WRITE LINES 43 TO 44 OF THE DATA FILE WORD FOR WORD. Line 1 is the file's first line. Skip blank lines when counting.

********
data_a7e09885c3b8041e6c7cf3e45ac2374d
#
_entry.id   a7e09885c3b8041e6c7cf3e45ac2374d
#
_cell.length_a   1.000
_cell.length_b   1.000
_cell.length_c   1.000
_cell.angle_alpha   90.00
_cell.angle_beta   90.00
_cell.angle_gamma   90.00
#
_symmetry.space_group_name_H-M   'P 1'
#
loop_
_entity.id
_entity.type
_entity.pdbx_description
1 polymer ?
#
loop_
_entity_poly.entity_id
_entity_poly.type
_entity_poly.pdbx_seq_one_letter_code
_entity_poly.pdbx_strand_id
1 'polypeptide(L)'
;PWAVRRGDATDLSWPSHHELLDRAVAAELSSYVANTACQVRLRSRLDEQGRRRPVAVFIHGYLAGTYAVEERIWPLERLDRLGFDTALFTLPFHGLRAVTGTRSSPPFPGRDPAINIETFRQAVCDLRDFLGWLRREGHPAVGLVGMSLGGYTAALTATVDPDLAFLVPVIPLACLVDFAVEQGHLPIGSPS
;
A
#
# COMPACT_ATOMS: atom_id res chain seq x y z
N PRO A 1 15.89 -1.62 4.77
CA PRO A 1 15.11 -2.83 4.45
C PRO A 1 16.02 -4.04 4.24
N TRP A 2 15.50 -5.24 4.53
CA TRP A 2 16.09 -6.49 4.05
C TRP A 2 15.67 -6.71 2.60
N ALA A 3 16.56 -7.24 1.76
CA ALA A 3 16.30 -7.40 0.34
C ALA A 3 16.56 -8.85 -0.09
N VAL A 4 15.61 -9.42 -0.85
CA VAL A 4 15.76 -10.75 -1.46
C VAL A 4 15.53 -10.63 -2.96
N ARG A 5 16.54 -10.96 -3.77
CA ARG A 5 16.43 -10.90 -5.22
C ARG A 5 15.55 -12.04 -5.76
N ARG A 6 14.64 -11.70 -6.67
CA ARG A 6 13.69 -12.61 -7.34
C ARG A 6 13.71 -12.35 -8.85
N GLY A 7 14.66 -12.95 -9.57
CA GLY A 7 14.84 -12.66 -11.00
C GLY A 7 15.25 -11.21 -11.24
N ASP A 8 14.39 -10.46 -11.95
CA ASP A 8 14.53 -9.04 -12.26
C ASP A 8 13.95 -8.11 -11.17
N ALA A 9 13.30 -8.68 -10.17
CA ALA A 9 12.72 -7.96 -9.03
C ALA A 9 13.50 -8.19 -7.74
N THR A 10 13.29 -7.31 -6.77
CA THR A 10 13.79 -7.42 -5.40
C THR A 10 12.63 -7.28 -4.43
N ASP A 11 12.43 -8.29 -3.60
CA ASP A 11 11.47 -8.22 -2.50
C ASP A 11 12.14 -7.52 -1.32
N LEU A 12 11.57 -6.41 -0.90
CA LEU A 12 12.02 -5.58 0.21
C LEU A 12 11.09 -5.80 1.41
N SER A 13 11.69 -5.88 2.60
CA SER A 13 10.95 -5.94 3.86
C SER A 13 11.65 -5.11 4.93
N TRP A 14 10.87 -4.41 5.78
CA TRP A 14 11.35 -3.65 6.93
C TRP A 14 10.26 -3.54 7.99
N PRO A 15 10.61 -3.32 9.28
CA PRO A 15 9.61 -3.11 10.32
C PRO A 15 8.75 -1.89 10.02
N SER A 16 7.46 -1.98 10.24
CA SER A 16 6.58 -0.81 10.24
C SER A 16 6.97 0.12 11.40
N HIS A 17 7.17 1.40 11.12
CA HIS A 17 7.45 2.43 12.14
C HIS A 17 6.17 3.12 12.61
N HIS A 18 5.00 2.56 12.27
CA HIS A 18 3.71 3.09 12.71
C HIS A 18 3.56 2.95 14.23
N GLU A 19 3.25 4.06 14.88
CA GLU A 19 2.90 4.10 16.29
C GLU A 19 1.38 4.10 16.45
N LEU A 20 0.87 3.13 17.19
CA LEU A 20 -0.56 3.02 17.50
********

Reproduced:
N ARG A 5 16.54 -10.96 -3.77
CA ARG A 5 16.43 -10.90 -5.22